Book Review: Ending the Zero-Sum View of US-China Relations

Chinese President Xi Jinping and US President Barack Obama pass a guard of honor at the Great Hall of the People. Beijing, China, November 12, 2014. (Feng Li/Getty Images)

As with most visits by a Chinese leader to the United States, President Xi Jinping’s September travel plans, while aimed at increasing cooperation and understanding between the two powers, will inevitably produce talk of competition and disagreement. Commentators on both sides of the Pacific will highlight economic, political, military, and other grievances. Human rights concerns have already led to calls for President Obama to refuse the visit, in light of a supposedly reenergized Chinese authoritarian streak—claims typically countered with criticism of lax US gun laws and racial inequalities.

This familiar narrative is a source of great frustration for Thomas J. Christensen, Director of the China and the World Program at Princeton University and formerly the chief official responsible for China at the US State Department. Christensen’s recent book, The China Challenge—Shaping the Choices of a Rising Power, instead argues for an increasing commonality of purpose between China and the US. It firmly rejects the notion that the two are engaged in a fight to the death for global supremacy, or a “zero sum game”—a term he employs too frequently to count—and lack the will to move past their admitted differences.

The book sets the scene for an alternative future with Christensen’s first-hand account of the landmark first Strategic Economic Dialogue between China and the US in Beijing in 2006. The author recalls, with some lingering sense of incredulity, how supposedly hard-nosed, unabashedly pro-American Bush-era officials actively encouraged their Chinese counterparts along the path of growth and development, expressing their biggest concern as being that “you are not doing enough to maintain it.”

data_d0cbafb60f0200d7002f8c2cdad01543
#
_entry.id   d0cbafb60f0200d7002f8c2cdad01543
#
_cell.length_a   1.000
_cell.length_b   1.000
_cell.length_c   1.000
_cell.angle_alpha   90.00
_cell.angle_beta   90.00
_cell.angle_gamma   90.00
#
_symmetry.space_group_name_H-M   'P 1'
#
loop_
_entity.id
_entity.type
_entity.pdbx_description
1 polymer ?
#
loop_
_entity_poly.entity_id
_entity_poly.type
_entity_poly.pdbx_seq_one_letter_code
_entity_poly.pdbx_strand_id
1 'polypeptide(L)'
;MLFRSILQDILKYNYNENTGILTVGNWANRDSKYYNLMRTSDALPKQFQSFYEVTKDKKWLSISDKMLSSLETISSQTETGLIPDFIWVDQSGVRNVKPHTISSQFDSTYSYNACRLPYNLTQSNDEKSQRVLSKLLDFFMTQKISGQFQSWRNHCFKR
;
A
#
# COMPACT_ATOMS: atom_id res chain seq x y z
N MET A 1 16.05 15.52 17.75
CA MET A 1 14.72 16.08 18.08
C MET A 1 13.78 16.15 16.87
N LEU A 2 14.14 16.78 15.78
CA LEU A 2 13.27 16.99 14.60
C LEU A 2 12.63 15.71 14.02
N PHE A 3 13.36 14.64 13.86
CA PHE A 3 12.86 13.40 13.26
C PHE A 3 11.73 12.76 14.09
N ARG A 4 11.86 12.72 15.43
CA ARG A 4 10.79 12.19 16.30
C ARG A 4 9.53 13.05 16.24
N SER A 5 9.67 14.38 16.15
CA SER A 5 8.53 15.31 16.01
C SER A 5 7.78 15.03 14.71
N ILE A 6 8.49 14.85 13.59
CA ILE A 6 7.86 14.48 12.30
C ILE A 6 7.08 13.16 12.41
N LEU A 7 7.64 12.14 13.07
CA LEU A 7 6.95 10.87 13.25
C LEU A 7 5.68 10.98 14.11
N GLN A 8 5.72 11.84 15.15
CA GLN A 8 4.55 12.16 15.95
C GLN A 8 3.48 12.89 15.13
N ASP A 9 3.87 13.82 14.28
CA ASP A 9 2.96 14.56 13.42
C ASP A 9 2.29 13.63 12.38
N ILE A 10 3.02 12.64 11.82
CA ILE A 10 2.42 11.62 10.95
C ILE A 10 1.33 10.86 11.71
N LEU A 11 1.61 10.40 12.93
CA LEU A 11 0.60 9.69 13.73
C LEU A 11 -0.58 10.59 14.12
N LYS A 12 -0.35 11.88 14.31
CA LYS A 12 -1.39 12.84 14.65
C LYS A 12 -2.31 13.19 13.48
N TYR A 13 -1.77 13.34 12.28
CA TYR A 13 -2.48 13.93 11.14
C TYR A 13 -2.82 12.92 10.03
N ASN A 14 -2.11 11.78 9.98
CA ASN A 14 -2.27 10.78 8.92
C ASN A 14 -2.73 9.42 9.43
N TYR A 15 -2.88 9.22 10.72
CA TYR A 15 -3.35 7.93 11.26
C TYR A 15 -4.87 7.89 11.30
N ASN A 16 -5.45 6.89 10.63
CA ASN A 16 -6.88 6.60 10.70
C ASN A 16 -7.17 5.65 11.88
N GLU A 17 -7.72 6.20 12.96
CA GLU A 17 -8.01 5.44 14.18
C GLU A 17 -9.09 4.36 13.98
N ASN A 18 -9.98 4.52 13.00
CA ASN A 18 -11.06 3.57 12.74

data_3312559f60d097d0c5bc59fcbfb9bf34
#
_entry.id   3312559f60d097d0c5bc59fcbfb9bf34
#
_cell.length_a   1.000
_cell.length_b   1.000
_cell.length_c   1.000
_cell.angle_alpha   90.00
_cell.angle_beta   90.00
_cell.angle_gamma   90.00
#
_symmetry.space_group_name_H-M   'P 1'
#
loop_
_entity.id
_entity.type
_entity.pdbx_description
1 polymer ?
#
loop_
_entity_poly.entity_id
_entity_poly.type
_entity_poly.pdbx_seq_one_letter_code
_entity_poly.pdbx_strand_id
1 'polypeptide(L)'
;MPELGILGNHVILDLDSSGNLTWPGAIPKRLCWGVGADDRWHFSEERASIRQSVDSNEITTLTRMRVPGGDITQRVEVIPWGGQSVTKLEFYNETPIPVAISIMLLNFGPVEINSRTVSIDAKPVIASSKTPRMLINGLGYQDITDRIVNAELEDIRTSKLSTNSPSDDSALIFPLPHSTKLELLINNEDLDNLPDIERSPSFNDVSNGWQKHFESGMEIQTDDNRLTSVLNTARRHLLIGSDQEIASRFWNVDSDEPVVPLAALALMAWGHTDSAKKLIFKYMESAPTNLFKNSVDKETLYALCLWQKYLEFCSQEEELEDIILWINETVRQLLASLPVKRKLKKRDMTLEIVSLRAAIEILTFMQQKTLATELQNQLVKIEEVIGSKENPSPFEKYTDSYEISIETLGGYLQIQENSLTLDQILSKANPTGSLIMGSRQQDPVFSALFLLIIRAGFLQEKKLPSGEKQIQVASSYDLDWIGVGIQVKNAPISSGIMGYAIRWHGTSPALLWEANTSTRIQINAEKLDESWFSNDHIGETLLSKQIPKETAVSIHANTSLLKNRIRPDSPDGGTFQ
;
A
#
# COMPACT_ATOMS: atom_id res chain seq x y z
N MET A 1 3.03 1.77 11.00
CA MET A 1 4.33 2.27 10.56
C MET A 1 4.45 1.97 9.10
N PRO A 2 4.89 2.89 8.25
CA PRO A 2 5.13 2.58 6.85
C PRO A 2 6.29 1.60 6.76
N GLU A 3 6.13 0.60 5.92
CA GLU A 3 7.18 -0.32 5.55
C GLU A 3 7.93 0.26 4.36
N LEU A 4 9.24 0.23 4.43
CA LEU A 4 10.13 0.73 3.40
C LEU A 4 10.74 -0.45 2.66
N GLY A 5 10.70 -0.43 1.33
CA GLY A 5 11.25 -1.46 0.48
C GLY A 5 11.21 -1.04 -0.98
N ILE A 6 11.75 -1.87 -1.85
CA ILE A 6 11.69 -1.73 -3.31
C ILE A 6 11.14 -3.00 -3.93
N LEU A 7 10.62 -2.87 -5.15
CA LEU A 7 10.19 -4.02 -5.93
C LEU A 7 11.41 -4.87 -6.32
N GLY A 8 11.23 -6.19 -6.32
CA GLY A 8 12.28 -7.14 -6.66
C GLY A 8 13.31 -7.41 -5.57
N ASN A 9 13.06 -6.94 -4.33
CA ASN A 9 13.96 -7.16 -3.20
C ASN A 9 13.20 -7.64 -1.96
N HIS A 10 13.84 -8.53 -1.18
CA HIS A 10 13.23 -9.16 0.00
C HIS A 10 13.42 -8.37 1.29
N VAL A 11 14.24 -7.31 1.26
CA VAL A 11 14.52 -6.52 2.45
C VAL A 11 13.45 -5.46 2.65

Christensen was surprised, but ultimately wholly supportive of the popularity of this opinion among America’s political leaders, because it mirrors his own prescription for maintaining global order in the 21st century. In outlining these views, he observes that the opposing narrative of constant competition—while prevalent among the American general population and media, and in some policy and academic circles—seems to have even more currency among members of the Chinese elite. He notes, for example, the respect Chinese academics show University of Chicago arch-realist John Mearsheimer—who has warned of the inevitable nature of conflict between the two powers—if only because he supposedly tells it like it is.

While skeptics in both countries can often dominate the debate, Christensen’s argument that China and the US have more to gain from working with, rather than against, one another is not exactly on the margins of contemporary thought. Two other recent critiques of this nature can be found in former Australian prime minister Kevin Rudd’s report for Harvard University on the future of the bilateral relationship, and a somewhat less sanguine analysis from billionaire investor and philanthropist George Soros, which nonetheless draws the conclusion that Washington and Beijing should engage each other to the best of their abilities, and encourage mutual growth and development. To do otherwise would jeopardize the complex interplay of commerce and politics they have developed, and with it global stability.

Nonetheless, The China Challenge draws some interesting, and fairly fresh conclusions about how this could be done, particularly from an American perspective, relying on Christensen’s rather rare mix of academic and bureaucratic credentials—though thankfully never resorting to the obliqueness or obfuscation that can characterize those particular disciplines. The author spends most time on the conditions under which the US might encourage China to play a larger role in global governance, to build on those commitments it has already made, including to UN peacekeeping operations.

Some of the strongest lessons come from negotiations over North Korea’s nuclear program beginning in 2006 and involving Beijing, Washington, Pyongyang, and other national governments. While those talks ultimately proved fruitless because of the recalcitrance of the Kim Jong-il regime, they did at least reveal some of the conditions under which US-China coordination could be furthered—namely, when the option of removing undesirable foreign regimes was off the table, and when China was convinced fault lay with the behavior of these rogue regimes, rather than Washington, it was willing to sanction them.